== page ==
It has been a year since we first shared details about HB 2237, which we thought would easily pass. But then it died in the House Local Government committee before ever being put to a vote. That bill updated the 2002 Act 64 COLA formula for certain police (and, we believe, fire) retirees.
On June 12, 2023, HB 1379 was introduced in the PA legislature by Representative Steven Malagari (D) who serves parts of Montgomery County. This bill includes both police and fire retirees and uses a flat-dollar COLA formula very similar to the one in the original 1988 Act 147 COLA but retains the offset and reimbursement provisions of Act 64. The proposed COLA effective 1/1/2024 is:
- $75 per month if retired at least 5 years but less than or equal to 10 years as of 1/1/2024
- $150 per month if retired more than 10 years but less than or equal to 20 years as of 1/1/2024
- $300 per month if retired more than 20 years as of 1/1/2024
Yet again, this bill is now parked in the House Local Government committee and with summer recess historically spanning most of July and into mid-September, the bill probably will not be considered again for several months until later in the Fall.
The original 1988 Act 147 COLA uses a simple dollar-for-dollar reimbursement to the municipality by annually submitting Form AG-490. However, an unintended state aid windfall was created for municipalities (with well-funded plans) who received less than a full unit value allocation of State Aid. Act 64 eliminated that windfall and replaced the dollar-for-dollar reimbursement for the 2002 Act 64 COLA with a methodology muddied in the Act 205 funding rules; and which now requires input from your plan actuary. See Form AG-64. Under the 2002 methodology, it is difficult for a municipality to tell for certain that it’s been fully reimbursed for a state-mandated benefit and, unfortunately, HB 1379 proposes this same reimbursement mechanism.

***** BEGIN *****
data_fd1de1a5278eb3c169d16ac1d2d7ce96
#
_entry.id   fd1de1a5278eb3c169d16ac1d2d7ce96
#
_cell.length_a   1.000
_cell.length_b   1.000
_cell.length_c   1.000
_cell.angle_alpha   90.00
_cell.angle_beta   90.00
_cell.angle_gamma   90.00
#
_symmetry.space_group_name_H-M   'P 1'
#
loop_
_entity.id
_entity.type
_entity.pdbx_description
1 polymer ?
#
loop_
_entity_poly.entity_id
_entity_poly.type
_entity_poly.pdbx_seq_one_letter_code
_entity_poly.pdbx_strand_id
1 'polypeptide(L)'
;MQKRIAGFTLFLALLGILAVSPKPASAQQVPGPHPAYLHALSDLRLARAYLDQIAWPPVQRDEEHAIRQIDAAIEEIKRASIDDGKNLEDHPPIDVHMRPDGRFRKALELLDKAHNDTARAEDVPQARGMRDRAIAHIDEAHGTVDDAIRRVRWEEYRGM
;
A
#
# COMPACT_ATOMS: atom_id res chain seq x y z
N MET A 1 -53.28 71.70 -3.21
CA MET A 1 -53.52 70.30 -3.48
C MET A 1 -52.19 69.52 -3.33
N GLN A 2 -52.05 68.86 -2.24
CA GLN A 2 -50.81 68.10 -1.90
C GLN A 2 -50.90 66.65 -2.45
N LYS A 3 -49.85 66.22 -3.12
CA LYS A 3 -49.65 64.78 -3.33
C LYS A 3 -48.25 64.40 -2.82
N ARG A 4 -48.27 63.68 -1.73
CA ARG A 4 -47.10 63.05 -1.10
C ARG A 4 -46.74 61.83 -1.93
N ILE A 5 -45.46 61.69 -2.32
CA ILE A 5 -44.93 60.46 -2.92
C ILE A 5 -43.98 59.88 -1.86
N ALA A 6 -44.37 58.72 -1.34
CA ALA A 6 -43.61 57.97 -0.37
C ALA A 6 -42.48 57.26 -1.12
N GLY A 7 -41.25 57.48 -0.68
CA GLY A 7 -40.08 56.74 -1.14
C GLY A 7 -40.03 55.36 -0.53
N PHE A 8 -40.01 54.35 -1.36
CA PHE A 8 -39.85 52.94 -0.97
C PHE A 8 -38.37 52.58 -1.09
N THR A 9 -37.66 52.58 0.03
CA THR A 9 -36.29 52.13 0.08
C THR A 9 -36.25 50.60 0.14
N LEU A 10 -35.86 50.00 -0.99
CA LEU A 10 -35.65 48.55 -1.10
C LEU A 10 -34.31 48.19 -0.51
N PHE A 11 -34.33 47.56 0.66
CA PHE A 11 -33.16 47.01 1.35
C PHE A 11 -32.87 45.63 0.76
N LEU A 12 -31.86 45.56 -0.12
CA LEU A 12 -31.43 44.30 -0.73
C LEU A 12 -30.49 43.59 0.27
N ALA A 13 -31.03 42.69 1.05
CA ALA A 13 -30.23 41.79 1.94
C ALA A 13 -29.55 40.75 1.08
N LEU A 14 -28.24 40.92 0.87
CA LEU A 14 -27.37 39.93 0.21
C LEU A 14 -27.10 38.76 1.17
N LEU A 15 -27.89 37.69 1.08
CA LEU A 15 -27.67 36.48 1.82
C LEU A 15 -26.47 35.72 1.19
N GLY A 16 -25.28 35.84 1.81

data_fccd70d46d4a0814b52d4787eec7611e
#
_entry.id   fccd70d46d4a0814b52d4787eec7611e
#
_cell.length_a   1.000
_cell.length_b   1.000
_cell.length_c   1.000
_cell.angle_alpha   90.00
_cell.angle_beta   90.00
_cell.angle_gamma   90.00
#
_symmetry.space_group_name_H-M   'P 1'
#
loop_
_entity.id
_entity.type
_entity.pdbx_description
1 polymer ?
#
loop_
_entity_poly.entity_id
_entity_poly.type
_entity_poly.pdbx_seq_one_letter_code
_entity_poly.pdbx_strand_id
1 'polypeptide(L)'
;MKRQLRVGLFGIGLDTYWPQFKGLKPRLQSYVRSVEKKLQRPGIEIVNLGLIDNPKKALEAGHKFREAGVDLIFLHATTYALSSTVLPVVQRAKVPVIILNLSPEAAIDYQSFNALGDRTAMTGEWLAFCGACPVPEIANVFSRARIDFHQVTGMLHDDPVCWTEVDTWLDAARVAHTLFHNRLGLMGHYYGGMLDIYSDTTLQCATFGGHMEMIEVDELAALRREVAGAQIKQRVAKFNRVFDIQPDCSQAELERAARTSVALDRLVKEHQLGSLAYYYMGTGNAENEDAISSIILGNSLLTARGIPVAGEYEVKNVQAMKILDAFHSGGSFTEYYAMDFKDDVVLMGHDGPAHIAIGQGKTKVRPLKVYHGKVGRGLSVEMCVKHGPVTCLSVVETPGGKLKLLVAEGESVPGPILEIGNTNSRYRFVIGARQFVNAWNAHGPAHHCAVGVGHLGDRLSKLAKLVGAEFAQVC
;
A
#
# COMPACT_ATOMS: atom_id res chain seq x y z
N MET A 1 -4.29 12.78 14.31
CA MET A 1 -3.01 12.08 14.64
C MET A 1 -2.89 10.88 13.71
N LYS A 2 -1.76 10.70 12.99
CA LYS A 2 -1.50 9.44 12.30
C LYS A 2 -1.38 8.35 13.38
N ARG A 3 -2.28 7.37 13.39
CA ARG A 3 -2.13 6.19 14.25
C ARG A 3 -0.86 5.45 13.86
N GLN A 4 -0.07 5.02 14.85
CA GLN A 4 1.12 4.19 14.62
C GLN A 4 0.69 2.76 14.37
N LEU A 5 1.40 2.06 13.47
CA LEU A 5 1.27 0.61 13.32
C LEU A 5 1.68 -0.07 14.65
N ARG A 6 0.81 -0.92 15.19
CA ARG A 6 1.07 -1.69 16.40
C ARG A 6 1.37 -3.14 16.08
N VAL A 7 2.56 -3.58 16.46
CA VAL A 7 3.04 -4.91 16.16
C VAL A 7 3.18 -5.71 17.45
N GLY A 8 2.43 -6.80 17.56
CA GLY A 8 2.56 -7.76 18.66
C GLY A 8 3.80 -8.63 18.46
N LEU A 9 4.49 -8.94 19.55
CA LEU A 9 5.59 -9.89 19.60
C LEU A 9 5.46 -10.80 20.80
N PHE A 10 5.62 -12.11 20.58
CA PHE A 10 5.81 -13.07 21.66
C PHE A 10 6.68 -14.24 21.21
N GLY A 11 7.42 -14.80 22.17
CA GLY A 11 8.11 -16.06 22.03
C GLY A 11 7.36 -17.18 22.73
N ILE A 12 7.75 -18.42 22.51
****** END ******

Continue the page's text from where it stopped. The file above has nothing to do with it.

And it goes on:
What action can you take to ensure your municipality is fully reimbursed, rather than passing along the cost burden to taxpayers, for this state-mandated COLA?
You can contact Representative Malagari and/or your state representative and state senator to let them know you have concerns about being fully reimbursed for this state-mandated COLA. You can suggest an alternative reimbursement method be considered, such as having the plan actuary prepare the same supplemental actuarial information as is shown on Form AG-MP-1 for Unauthorized Pension Benefits. This would carve out the proposed COLA benefit cost from the State Aid determination, just like unauthorized pension benefits. Doing this would ensure that no State Aid is received on account of the proposed COLA and would allow for a true dollar-for-dollar reimbursement instead. It is considerably more work for your plan actuary to prepare the AG-MP-1, but the legislation should also include a reasonable reimbursement to the municipality for the plan actuary’s fee to produce such supplemental information, thus guaranteeing your municipality is fully reimbursed for costs associated with the state-mandated COLA.
Cowden is available to discuss this proposed legislation with you in the context of your specific plans and municipality. We can offer advice on how to communicate your concerns and propose alternatives with the state government as well. You can count on Cowden to keep you informed on progression of the bill or you can follow the bill’s progress on the PA General Assembly website and using the search bar in the upper right-hand corner, type “HB 1379” to track updates.